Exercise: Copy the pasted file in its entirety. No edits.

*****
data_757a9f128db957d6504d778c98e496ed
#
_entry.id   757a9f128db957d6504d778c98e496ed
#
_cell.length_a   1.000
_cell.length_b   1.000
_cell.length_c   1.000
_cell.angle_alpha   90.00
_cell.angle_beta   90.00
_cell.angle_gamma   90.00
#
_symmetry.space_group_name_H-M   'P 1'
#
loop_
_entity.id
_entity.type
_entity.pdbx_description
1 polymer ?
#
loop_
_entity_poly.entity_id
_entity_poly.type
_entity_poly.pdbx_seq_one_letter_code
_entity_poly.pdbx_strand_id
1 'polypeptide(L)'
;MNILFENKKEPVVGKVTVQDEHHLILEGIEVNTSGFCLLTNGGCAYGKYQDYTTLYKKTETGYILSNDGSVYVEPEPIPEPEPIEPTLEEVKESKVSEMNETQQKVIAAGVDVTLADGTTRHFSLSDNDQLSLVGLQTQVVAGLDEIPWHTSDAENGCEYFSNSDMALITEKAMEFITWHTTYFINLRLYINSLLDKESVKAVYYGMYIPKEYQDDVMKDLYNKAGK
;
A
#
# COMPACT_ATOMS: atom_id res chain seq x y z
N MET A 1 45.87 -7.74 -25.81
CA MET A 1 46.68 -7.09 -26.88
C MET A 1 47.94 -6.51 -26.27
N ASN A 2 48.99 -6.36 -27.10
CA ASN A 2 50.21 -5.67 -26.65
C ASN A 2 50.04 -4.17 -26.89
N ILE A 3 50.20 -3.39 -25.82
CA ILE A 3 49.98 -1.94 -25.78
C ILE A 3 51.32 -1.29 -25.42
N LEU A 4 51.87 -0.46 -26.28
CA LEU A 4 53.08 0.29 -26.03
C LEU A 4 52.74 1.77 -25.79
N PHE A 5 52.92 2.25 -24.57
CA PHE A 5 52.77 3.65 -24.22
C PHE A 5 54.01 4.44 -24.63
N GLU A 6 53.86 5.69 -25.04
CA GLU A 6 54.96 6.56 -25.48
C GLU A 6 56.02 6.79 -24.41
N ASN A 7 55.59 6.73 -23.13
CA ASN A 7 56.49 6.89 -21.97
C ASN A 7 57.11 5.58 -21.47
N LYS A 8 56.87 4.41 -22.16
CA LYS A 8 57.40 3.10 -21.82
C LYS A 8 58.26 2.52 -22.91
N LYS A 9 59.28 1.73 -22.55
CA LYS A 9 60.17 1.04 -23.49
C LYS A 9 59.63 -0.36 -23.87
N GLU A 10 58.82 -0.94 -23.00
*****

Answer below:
data_757a9f128db957d6504d778c98e496ed
#
_entry.id   757a9f128db957d6504d778c98e496ed
#
_cell.length_a   1.000
_cell.length_b   1.000
_cell.length_c   1.000
_cell.angle_alpha   90.00
_cell.angle_beta   90.00
_cell.angle_gamma   90.00
#
_symmetry.space_group_name_H-M   'P 1'
#
loop_
_entity.id
_entity.type
_entity.pdbx_description
1 polymer ?
#
loop_
_entity_poly.entity_id
_entity_poly.type
_entity_poly.pdbx_seq_one_letter_code
_entity_poly.pdbx_strand_id
1 'polypeptide(L)'
;MNILFENKKEPVVGKVTVQDEHHLILEGIEVNTSGFCLLTNGGCAYGKYQDYTTLYKKTETGYILSNDGSVYVEPEPIPEPEPIEPTLEEVKESKVSEMNETQQKVIAAGVDVTLADGTTRHFSLSDNDQLSLVGLQTQVVAGLDEIPWHTSDAENGCEYFSNSDMALITEKAMEFITWHTTYFINLRLYINSLLDKESVKAVYYGMYIPKEYQDDVMKDLYNKAGK
;
A
#
# COMPACT_ATOMS: atom_id res chain seq x y z
N MET A 1 45.87 -7.74 -25.81
CA MET A 1 46.68 -7.09 -26.88
C MET A 1 47.94 -6.51 -26.27
N ASN A 2 48.99 -6.36 -27.10
CA ASN A 2 50.21 -5.67 -26.65
C ASN A 2 50.04 -4.17 -26.89
N ILE A 3 50.20 -3.39 -25.82
CA ILE A 3 49.98 -1.94 -25.78
C ILE A 3 51.32 -1.29 -25.42
N LEU A 4 51.87 -0.46 -26.28
CA LEU A 4 53.08 0.29 -26.03
C LEU A 4 52.74 1.77 -25.79
N PHE A 5 52.92 2.25 -24.57
CA PHE A 5 52.77 3.65 -24.22
C PHE A 5 54.01 4.44 -24.63
N GLU A 6 53.86 5.69 -25.04
CA GLU A 6 54.96 6.56 -25.48
C GLU A 6 56.02 6.79 -24.41
N ASN A 7 55.59 6.73 -23.13
CA ASN A 7 56.49 6.89 -21.97
C ASN A 7 57.11 5.58 -21.47
N LYS A 8 56.87 4.41 -22.16
CA LYS A 8 57.40 3.10 -21.82
C LYS A 8 58.26 2.52 -22.91
N LYS A 9 59.28 1.73 -22.55
CA LYS A 9 60.17 1.04 -23.49
C LYS A 9 59.63 -0.36 -23.87
N GLU A 10 58.82 -0.94 -23.00